Posted: Thursday, August 20, 2015
Click here for more information for the Sept 2 study group:
CIPL Pope Francis Encyclical Sept 2 at Skyline
Posted: Friday, July 10, 2015
Come and celebrate the animal companions in our lives on Sunday, September 27th at 3:00 PM!
This is our 16th annual special ceremony to honor our animal companions and acknowledge the blessings they bring to our lives. Bring your pet(s) or a picture of your pet (or even a stuffed animal) – this is a family event! Refreshments provided for both pets & humans. Afterwards, come and walk your pet through our unique labyrinth!
Watch a video from a previous blessing! And last year’s ABC News coverage!
All over the world lively and sacred ceremonies to bless our animal companions and honor the blessings they bring to our lives are held in the fall. Churches of all denominations honor beloved pets around the feast day of St. Francis of Assisi (Oct 4) the patron saint of animals.
Reverend Laurie Manning and Rhea Babbit of Skyline Community Church, affiliated with United Church of Christ, bless your dog, cat, goat, parakeet, fish, horse or whatever you bring (safely) with you. You can also bring photos of beloved pets who cannot make the journey or have passed on to receive a blessing.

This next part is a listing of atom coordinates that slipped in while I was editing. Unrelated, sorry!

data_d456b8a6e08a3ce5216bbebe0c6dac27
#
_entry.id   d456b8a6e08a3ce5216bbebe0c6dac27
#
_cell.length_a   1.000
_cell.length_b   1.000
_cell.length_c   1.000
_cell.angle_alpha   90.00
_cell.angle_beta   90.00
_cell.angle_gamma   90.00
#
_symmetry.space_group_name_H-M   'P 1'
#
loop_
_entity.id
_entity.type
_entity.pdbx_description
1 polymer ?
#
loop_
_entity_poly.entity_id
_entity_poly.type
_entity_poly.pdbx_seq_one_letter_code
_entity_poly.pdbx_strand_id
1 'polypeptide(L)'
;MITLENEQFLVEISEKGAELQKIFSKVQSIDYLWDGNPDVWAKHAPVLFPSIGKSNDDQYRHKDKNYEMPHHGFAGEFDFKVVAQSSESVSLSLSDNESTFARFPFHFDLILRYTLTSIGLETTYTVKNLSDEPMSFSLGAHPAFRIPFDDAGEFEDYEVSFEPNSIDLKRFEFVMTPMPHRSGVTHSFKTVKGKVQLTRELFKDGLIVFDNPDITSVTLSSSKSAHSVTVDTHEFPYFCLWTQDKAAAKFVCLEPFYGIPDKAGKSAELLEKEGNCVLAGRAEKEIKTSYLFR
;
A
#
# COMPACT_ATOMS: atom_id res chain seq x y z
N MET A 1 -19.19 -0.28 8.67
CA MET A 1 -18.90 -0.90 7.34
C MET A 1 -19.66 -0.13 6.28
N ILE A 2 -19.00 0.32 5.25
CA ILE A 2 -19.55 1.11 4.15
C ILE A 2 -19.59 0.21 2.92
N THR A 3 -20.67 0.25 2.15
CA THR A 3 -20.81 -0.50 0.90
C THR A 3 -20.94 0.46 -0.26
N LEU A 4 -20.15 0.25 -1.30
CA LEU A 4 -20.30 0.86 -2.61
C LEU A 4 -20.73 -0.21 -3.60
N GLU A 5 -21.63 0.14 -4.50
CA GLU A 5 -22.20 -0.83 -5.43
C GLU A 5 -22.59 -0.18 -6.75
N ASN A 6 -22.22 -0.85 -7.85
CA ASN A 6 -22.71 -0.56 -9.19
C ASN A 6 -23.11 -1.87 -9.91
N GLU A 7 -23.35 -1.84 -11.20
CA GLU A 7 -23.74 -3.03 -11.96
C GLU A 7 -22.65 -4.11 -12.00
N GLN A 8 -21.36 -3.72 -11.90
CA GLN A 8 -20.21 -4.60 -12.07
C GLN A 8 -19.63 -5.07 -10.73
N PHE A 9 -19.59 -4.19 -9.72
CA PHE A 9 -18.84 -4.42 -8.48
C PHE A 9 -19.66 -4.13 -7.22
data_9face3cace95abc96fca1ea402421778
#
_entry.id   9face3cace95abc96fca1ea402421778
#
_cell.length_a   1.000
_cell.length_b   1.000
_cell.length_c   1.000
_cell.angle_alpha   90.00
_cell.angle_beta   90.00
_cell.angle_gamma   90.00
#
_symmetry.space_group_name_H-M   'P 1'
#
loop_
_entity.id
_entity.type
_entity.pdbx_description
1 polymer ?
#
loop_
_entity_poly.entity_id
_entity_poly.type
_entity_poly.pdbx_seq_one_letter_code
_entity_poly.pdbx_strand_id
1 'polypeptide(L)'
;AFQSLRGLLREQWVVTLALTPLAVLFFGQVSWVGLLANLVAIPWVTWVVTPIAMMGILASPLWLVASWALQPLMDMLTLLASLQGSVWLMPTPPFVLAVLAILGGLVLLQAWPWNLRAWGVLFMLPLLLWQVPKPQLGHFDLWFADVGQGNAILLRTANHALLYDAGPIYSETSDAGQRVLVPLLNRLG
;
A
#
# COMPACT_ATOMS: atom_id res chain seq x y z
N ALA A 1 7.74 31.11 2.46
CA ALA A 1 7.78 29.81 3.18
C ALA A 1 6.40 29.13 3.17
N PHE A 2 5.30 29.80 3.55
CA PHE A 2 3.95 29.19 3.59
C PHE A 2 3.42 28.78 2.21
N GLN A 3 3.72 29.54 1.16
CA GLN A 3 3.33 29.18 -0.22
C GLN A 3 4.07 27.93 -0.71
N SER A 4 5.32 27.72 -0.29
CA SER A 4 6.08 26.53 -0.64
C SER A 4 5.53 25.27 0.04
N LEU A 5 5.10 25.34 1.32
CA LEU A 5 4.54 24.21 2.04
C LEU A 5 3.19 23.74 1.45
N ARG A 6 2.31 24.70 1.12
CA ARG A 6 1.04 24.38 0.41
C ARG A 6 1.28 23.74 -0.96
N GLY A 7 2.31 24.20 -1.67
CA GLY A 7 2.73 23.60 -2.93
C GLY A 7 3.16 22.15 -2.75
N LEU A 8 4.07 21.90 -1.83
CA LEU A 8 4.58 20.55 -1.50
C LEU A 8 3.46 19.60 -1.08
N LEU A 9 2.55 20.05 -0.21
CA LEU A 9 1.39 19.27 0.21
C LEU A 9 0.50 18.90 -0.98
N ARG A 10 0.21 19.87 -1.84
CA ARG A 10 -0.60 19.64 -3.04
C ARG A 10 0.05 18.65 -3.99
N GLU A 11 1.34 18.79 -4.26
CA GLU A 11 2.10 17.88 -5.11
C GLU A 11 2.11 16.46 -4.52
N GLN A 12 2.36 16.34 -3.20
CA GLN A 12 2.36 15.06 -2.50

The ceremony is at 3:00 PM, with registration at 2:45, in the beautiful courtyard at:
Skyline Community Church
12540 Skyline Blvd., Oakland, Ca. 94619
(½ mile S. of Redwood)
Come one and all, with dogs, cats, hamsters, goats, parakeets, horses to celebrate and enjoy our animal companions.
Posted: Wednesday, June 3, 2015
We’re in the season of graduation, but not just for high school graduates venturing forth to college, but for all of us in this lifelong process of growth, evolution, and change.
Throughout our lives we search for meaning, our vocation, and our life’s purpose.
David Brooks, NY TImes journalist, writes:
“So I’ve been thinking about the difference between the résumé virtues and the eulogy virtues. The résumé virtues are the ones you put on your résumé, which are the skills you bring to the marketplace.The eulogy virtues are the ones that get mentioned in the eulogy, which are deeper: who are you, in your depth, what is the nature of your relationships, are you bold, loving, dependable, consistent? And most of us, including me, would say that the eulogy virtues are the more important of the virtues. But at least in my case, are they the ones that I think about the most? And the answer is no.” Click here for his Ted Talk.
Reinhold Niebuhr summed up the confrontation: